Cybercrime – an overview

MAJ portrait AvatarIt is hard to believe that I have a physics degree and that I learned all about how computers worked, how to install binary operating language, how to write  a couple of different programming codes and even how the solid state electronics found in micropchips were configured.  Why, because when computers started to become available as desktops I was the biggest cyber luddite to be found.  I was dragged screaming and kicking into the computer age and eventually succumbed to an Amstrad with no hard drive in about 1990.  Well my phisics degree was awarded over 30 years ago!

So now as a fraud investigator I realise that it is important to be familiar with all aspects of cybercrime.  All businesses use computers and it is hard to spend money now without some form of electronic device involved.

Two thirds of UK households use the Internet with online purchasing a massive growth area.  It is not surprising that the threat of cybercrime is on the increase and we fraud investigators need to be ready with the appropriate tools and knowledge to deal with it.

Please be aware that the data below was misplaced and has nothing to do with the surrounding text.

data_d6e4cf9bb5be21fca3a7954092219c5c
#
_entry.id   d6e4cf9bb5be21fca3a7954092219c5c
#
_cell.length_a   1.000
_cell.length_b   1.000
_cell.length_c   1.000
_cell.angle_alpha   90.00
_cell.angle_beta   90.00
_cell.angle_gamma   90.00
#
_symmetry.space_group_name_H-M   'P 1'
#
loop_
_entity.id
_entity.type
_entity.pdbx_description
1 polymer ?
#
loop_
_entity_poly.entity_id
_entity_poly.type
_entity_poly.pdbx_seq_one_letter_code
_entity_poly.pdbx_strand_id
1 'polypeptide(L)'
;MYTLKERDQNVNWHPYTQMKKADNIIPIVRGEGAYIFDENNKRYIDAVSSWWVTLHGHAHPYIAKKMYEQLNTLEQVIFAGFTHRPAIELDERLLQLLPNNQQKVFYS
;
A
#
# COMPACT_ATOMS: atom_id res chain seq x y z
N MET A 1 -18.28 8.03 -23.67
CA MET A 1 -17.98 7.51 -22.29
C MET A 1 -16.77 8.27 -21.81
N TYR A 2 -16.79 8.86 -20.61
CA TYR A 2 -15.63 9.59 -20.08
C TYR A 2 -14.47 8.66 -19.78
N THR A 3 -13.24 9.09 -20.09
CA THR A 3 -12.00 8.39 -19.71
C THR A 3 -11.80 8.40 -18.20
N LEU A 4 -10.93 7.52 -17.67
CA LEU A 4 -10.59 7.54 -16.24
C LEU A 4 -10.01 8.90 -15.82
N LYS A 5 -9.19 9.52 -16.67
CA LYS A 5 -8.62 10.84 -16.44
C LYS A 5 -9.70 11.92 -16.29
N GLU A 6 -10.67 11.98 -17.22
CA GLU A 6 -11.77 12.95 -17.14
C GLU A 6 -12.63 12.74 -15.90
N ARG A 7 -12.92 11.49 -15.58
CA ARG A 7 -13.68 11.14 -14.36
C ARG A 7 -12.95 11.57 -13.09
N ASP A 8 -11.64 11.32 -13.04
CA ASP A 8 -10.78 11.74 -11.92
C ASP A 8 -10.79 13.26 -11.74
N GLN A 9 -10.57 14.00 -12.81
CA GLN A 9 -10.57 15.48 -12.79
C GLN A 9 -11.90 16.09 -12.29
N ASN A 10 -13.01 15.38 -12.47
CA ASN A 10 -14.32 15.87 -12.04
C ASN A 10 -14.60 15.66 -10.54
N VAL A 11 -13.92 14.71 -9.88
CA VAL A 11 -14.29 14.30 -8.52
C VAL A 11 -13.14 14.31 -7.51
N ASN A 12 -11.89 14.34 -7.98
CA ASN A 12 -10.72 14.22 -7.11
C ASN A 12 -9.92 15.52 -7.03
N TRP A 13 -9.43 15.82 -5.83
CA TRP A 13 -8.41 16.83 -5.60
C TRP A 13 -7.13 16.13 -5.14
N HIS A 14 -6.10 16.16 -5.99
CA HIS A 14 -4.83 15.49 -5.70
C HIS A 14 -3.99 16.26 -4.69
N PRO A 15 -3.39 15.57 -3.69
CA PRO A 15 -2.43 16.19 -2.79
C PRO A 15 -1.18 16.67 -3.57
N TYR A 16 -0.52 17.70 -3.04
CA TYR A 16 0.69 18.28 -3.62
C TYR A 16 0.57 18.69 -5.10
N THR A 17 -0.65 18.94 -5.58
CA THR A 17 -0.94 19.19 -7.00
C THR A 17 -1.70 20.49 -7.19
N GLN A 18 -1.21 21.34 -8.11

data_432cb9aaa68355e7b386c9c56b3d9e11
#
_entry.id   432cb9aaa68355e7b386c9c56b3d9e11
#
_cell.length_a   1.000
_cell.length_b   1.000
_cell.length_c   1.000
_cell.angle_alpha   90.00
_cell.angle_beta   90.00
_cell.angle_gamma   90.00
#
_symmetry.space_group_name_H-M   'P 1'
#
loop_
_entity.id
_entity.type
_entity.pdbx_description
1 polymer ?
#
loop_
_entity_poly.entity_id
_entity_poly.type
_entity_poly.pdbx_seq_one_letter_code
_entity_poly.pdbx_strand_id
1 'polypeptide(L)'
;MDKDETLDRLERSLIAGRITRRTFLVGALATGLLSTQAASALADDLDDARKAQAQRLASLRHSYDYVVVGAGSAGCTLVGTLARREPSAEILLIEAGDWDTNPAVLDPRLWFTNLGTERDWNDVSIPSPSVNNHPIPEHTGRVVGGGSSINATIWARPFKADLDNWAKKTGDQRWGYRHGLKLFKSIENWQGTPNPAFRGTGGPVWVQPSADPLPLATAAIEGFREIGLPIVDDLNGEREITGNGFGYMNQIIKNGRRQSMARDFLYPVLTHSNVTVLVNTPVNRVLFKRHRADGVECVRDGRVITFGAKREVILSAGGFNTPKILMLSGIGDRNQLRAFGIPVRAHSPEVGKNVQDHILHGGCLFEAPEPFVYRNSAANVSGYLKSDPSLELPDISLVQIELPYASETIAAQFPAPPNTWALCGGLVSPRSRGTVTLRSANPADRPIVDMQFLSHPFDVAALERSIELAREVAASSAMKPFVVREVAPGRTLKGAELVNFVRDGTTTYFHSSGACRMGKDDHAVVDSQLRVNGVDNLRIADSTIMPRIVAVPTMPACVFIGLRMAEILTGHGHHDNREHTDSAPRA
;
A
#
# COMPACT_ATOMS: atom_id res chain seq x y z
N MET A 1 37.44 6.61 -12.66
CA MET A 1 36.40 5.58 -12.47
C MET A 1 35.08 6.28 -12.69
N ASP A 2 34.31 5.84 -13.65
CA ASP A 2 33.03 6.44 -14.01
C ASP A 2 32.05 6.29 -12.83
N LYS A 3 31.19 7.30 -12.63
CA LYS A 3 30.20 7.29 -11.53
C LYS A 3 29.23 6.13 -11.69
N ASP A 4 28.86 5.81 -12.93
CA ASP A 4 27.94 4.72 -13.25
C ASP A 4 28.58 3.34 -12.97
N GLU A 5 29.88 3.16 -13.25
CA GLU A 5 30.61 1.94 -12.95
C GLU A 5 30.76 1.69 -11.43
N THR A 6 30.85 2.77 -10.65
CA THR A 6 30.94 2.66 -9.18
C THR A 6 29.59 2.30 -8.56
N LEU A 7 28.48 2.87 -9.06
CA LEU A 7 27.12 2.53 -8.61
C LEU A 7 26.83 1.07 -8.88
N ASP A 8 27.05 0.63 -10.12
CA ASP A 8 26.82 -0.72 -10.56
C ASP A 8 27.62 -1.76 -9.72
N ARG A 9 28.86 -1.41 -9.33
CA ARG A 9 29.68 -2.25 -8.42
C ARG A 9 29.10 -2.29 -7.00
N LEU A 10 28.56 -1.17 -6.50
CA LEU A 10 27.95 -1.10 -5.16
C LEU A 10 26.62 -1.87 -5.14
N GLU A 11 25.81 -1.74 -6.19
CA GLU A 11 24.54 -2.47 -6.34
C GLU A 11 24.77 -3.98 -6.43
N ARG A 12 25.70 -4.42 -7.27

Much of the crime being carried out is the same old frauds simply using the electronic medium of email for communication.  For example the Nigerian 419 scams that solicit bank details or up front payments in advance fee frauds used to be posted out to contact details from telephone directories.  This was a costly (the price of stamps) and time consuming excercise.  Now with a press of the return key any number of 419 letters can be sent to unsuspecting recipients on an email database.

Other frauds being committed via the Internet include identity “phishing”, spyware to extract bank and credit card details and fraudulent selling sites.  Many valueless schemes for getting rich quick are available for the gullable and often greedy customer waste their hard earned savings on.  These selling schemes exploit the vast nature of the Internet – by optimising your web site for a keyword such as “easy money” you will receive 1000s of interested browsers every day.  It is a numbers game.  For every 1000 web site visitors you might get one person to part with their £50 or $100 for a “guaranteed business plan that works”.

Business opportunities that succeed require hard work.  Those that do and those that are merely scams are reviewed in Business Opportunity Market – before paying for that Import Export course it might be worth a quick bit of research!

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